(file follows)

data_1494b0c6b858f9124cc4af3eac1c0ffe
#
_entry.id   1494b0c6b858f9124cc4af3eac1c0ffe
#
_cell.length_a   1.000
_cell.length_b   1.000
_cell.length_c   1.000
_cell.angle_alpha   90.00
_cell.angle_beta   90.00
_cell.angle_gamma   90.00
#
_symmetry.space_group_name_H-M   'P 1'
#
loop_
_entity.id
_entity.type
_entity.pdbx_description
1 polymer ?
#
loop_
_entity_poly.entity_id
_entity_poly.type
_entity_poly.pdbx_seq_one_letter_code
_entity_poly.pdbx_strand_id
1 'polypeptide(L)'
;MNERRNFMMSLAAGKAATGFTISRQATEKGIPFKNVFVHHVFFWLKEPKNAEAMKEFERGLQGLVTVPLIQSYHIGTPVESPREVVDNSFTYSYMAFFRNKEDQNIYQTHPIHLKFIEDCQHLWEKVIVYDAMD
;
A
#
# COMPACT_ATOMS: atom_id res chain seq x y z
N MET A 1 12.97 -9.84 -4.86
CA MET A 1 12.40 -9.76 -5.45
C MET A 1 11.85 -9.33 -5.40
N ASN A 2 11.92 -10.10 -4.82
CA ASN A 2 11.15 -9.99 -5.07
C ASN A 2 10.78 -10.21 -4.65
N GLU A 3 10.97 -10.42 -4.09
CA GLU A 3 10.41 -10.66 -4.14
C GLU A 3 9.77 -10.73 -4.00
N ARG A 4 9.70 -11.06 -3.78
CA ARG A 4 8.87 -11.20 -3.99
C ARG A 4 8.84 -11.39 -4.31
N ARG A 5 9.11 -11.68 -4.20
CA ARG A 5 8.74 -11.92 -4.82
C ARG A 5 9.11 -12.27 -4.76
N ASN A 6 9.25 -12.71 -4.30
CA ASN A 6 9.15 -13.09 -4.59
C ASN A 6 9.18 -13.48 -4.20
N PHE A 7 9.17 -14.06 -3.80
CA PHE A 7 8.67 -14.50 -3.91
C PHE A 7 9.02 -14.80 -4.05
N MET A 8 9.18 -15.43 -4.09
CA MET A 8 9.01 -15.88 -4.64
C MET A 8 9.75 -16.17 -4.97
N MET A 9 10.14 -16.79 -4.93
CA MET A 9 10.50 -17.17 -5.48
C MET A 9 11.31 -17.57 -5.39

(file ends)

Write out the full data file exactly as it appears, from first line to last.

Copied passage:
data_1494b0c6b858f9124cc4af3eac1c0ffe
#
_entry.id   1494b0c6b858f9124cc4af3eac1c0ffe
#
_cell.length_a   1.000
_cell.length_b   1.000
_cell.length_c   1.000
_cell.angle_alpha   90.00
_cell.angle_beta   90.00
_cell.angle_gamma   90.00
#
_symmetry.space_group_name_H-M   'P 1'
#
loop_
_entity.id
_entity.type
_entity.pdbx_description
1 polymer ?
#
loop_
_entity_poly.entity_id
_entity_poly.type
_entity_poly.pdbx_seq_one_letter_code
_entity_poly.pdbx_strand_id
1 'polypeptide(L)'
;MNERRNFMMSLAAGKAATGFTISRQATEKGIPFKNVFVHHVFFWLKEPKNAEAMKEFERGLQGLVTVPLIQSYHIGTPVESPREVVDNSFTYSYMAFFRNKEDQNIYQTHPIHLKFIEDCQHLWEKVIVYDAMD
;
A
#
# COMPACT_ATOMS: atom_id res chain seq x y z
N MET A 1 12.97 -9.84 -4.86
CA MET A 1 12.40 -9.76 -5.45
C MET A 1 11.85 -9.33 -5.40
N ASN A 2 11.92 -10.10 -4.82
CA ASN A 2 11.15 -9.99 -5.07
C ASN A 2 10.78 -10.21 -4.65
N GLU A 3 10.97 -10.42 -4.09
CA GLU A 3 10.41 -10.66 -4.14
C GLU A 3 9.77 -10.73 -4.00
N ARG A 4 9.70 -11.06 -3.78
CA ARG A 4 8.87 -11.20 -3.99
C ARG A 4 8.84 -11.39 -4.31
N ARG A 5 9.11 -11.68 -4.20
CA ARG A 5 8.74 -11.92 -4.82
C ARG A 5 9.11 -12.27 -4.76
N ASN A 6 9.25 -12.71 -4.30
CA ASN A 6 9.15 -13.09 -4.59
C ASN A 6 9.18 -13.48 -4.20
N PHE A 7 9.17 -14.06 -3.80
CA PHE A 7 8.67 -14.50 -3.91
C PHE A 7 9.02 -14.80 -4.05
N MET A 8 9.18 -15.43 -4.09
CA MET A 8 9.01 -15.88 -4.64
C MET A 8 9.75 -16.17 -4.97
N MET A 9 10.14 -16.79 -4.93
CA MET A 9 10.50 -17.17 -5.48
C MET A 9 11.31 -17.57 -5.39